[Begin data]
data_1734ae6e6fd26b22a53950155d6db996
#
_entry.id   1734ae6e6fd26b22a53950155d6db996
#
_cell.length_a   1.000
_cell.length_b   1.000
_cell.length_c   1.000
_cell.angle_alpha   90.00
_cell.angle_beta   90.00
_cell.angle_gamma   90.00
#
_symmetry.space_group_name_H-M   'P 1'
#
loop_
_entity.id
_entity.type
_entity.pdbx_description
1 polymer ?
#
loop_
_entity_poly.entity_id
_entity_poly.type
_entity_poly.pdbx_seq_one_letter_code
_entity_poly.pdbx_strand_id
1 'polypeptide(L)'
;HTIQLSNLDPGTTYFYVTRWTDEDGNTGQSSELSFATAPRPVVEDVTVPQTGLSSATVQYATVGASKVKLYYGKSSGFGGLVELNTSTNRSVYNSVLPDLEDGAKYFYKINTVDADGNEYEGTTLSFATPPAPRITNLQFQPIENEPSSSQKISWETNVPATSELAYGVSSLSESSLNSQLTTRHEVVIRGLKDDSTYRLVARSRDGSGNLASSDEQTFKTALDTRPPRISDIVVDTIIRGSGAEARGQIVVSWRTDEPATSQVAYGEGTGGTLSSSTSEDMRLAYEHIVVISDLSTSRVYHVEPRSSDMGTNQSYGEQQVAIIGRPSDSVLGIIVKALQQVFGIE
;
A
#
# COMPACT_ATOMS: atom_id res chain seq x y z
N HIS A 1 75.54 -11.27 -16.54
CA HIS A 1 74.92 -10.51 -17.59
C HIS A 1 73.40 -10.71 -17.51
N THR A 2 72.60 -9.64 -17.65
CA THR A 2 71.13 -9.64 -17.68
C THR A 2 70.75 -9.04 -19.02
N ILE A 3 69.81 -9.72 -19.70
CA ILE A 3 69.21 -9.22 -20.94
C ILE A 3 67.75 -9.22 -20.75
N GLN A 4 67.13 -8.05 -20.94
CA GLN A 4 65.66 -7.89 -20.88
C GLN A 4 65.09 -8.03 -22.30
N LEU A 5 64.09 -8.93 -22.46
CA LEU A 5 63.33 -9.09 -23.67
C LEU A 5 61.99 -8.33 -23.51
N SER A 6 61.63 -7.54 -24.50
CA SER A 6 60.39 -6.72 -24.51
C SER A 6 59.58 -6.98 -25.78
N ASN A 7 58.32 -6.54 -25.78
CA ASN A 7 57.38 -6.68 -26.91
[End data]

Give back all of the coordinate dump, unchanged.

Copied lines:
data_1734ae6e6fd26b22a53950155d6db996
#
_entry.id   1734ae6e6fd26b22a53950155d6db996
#
_cell.length_a   1.000
_cell.length_b   1.000
_cell.length_c   1.000
_cell.angle_alpha   90.00
_cell.angle_beta   90.00
_cell.angle_gamma   90.00
#
_symmetry.space_group_name_H-M   'P 1'
#
loop_
_entity.id
_entity.type
_entity.pdbx_description
1 polymer ?
#
loop_
_entity_poly.entity_id
_entity_poly.type
_entity_poly.pdbx_seq_one_letter_code
_entity_poly.pdbx_strand_id
1 'polypeptide(L)'
;HTIQLSNLDPGTTYFYVTRWTDEDGNTGQSSELSFATAPRPVVEDVTVPQTGLSSATVQYATVGASKVKLYYGKSSGFGGLVELNTSTNRSVYNSVLPDLEDGAKYFYKINTVDADGNEYEGTTLSFATPPAPRITNLQFQPIENEPSSSQKISWETNVPATSELAYGVSSLSESSLNSQLTTRHEVVIRGLKDDSTYRLVARSRDGSGNLASSDEQTFKTALDTRPPRISDIVVDTIIRGSGAEARGQIVVSWRTDEPATSQVAYGEGTGGTLSSSTSEDMRLAYEHIVVISDLSTSRVYHVEPRSSDMGTNQSYGEQQVAIIGRPSDSVLGIIVKALQQVFGIE
;
A
#
# COMPACT_ATOMS: atom_id res chain seq x y z
N HIS A 1 75.54 -11.27 -16.54
CA HIS A 1 74.92 -10.51 -17.59
C HIS A 1 73.40 -10.71 -17.51
N THR A 2 72.60 -9.64 -17.65
CA THR A 2 71.13 -9.64 -17.68
C THR A 2 70.75 -9.04 -19.02
N ILE A 3 69.81 -9.72 -19.70
CA ILE A 3 69.21 -9.22 -20.94
C ILE A 3 67.75 -9.22 -20.75
N GLN A 4 67.13 -8.05 -20.94
CA GLN A 4 65.66 -7.89 -20.88
C GLN A 4 65.09 -8.03 -22.30
N LEU A 5 64.09 -8.93 -22.46
CA LEU A 5 63.33 -9.09 -23.67
C LEU A 5 61.99 -8.33 -23.51
N SER A 6 61.63 -7.54 -24.50
CA SER A 6 60.39 -6.72 -24.51
C SER A 6 59.58 -6.98 -25.78
N ASN A 7 58.32 -6.54 -25.78
CA ASN A 7 57.38 -6.68 -26.91